Bone marrow is the spongy tissue found inside bones. It contains stem cells that produce the body’s blood cells. A bone marrow transplant, also called a hematopoietic stem cell transplant, replaces unhealthy stem cells that can no longer produce blood cells with healthy cells. Stem cells can be harvested for transplant from bone marrow, the umbilical cord blood or from peripheral blood (the blood that circulates throughout the body).

While commonly called a bone marrow transplant, the procedure can also be called a peripheral blood stem cell transplant or a cord blood transplant, depending on the source of the stem cells.

Allogeneic Bone Marrow Transplants

When you receive someone else’s cells, it is an allogeneic transplant. Allogeneic transplants are used for acute and chronic leukemia, non-Hodgkin’s or Hodgkin’s lymphoma, aplastic anemia, multiple myeloma, myelodysplasia, and several other malignant and nonmalignant disorders. Two alternative transplant methods, cord blood transplants and haplo transplants (see below), are also allogeneic transplants.

Autologous Bone Marrow Transplants

Autologous transplants are the most common and involve receiving your own stem cells. The procedure is used for multiple myeloma, lymphoma, amyloidosis and testicular cancer.

Based on your response to the disease, the physician determines the best time to collect the stem cells. Prior to transplant, stem cells are mobilized, collected and frozen. Specifically, they are mobilized through growth factor called granulocyte colony-stimulating factor (G-CSF) or a combination of chemotherapy and G-CSF. Upon mobilization, the stem cells are collected using an apheresis machine, and then processed and cryopreserved until the patient is ready for the transplant procedure.

Tandem Transplants

For some diseases, like myeloma and testicular cancer, a multiple-planned transplant approach is preferable. Options include:

  • Autologous/Autologous Transplant — You have one transplant using his or her own cells, followed by another autologous transplant within three months of recovery of the first transplant. This is usually done in a clinical trial setting. 
  • Autologous/Allogeneic Transplant — An autologous transplant is followed several months later by an allogeneic transplant.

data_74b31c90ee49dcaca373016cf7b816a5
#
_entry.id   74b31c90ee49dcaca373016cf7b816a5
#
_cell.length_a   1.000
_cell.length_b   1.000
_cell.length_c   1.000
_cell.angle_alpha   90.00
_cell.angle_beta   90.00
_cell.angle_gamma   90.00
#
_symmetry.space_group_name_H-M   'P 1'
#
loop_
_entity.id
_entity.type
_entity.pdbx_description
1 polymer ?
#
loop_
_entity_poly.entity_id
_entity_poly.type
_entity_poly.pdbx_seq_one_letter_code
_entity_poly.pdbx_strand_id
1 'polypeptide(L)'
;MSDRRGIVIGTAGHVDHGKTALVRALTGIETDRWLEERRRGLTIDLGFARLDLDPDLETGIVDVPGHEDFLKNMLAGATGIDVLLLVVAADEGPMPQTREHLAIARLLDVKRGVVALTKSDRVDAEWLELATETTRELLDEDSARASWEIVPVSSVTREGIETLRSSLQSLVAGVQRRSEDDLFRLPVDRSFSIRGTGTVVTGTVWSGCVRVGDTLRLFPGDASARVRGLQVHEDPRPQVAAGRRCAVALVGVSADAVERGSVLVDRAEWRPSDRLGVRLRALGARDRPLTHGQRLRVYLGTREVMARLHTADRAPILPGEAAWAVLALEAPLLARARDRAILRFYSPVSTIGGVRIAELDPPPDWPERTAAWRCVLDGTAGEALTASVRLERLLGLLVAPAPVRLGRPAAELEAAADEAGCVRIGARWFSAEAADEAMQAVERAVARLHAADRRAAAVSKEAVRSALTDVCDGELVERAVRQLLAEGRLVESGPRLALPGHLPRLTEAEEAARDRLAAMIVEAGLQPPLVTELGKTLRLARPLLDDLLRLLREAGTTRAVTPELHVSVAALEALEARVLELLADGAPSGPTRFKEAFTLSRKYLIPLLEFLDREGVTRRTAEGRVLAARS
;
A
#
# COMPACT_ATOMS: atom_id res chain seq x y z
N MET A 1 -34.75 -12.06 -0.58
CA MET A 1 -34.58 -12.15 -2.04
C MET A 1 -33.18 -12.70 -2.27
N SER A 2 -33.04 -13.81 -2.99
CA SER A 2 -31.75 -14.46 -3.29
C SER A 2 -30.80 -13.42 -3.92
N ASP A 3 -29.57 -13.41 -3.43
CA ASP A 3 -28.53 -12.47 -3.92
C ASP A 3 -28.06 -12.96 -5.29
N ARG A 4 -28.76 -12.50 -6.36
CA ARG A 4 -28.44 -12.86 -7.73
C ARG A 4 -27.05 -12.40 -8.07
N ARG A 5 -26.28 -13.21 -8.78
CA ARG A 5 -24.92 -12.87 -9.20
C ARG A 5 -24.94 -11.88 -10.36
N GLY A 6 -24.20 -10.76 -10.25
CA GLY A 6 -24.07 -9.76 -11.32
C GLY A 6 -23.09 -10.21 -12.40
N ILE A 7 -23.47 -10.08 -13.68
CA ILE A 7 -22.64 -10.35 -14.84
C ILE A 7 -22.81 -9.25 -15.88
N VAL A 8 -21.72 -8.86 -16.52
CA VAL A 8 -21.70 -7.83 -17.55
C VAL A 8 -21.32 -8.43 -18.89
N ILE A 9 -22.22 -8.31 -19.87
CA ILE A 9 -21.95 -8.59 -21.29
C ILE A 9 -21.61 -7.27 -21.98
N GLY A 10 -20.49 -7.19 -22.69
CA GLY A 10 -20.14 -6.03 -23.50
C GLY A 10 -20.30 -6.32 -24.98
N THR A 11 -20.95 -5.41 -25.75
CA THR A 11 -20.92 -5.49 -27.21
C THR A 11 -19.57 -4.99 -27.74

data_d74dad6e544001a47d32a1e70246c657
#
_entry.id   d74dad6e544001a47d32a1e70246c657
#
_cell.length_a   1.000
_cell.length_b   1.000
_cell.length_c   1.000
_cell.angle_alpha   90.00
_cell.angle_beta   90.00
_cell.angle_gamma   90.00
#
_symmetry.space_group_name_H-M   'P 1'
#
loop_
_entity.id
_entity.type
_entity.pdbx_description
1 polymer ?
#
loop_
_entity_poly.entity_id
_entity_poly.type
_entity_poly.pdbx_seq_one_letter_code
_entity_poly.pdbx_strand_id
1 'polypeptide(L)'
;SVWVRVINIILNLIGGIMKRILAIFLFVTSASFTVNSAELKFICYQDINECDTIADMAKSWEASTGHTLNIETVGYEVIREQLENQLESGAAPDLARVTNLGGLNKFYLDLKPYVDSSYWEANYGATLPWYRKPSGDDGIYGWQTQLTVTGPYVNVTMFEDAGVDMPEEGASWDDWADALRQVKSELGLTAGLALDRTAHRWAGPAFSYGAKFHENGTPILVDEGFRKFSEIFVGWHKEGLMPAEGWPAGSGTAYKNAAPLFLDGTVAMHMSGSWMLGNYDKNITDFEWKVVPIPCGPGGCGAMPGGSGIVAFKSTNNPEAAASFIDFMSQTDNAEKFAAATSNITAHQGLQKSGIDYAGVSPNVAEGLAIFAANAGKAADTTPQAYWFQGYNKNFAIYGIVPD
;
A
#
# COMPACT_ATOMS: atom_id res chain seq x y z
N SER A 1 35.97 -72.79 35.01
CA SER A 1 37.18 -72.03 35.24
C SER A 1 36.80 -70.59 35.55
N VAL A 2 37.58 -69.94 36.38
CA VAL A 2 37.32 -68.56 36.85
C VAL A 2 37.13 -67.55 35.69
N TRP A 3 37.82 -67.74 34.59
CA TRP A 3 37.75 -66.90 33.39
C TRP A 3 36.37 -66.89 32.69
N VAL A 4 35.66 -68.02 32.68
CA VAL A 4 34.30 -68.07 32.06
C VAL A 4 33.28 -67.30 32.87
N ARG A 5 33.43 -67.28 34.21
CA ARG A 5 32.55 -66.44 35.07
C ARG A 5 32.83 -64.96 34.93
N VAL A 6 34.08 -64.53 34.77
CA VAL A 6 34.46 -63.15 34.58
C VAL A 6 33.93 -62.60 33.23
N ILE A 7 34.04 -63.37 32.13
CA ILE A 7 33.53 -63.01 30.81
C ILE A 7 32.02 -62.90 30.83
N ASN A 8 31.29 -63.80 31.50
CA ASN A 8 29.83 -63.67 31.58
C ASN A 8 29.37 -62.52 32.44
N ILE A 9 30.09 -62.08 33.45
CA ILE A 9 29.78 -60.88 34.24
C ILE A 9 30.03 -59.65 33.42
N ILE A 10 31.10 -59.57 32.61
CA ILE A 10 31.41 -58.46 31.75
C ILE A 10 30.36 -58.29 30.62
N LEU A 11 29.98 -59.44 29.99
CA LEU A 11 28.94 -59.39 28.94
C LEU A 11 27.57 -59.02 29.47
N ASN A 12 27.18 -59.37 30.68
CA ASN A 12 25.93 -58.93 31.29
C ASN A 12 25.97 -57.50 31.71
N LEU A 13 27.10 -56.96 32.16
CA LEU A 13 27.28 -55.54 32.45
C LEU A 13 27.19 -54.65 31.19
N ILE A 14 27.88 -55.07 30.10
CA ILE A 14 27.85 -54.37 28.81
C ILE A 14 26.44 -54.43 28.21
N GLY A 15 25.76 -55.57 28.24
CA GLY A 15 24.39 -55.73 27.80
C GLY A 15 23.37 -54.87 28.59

Cord Blood and Haplo Transplants

If a related or unrelated matched donor cannot be found, alternative transplant options may include a cord blood transplant using the stem cells from donated umbilical cords. This procedure is used more often with children. Another option is a haplo (half-matched) transplant using the stem cells of a donor — usually a sibling, parent or child — who is not a complete match for the patient. These procedures are usually part of a clinical trial.

Finding a Donor

Patients and families often have questions about finding a donor. The BMT and Cellular Therapy Program works with each patient’s family members to screen them for eligibility. If there is no match, a donor search coordinator will review the international Be The Match® registry  to identify any potential matches. The process of finding a donor takes approximately four to six weeks for a related donor, and an additional six weeks for an unrelated donor.

Preparing for a Transplant

Additionally, there are treatments patients may need to receive before a bone marrow transplant, including:

  • Myeloablative Therapy — High-dose chemotherapy and/or radiation given prior to the blood or marrow transplant is given with the intent to wipe out the patient’s immune system and dysfunctional bone marrow.
  • Non-Myeloablative Therapy
    Reduced Intensity — Patients receive standard doses of chemotherapy, followed by a blood or marrow transplant. It provides patients with a new immune system, while delivering fewer chemotherapy side effects.
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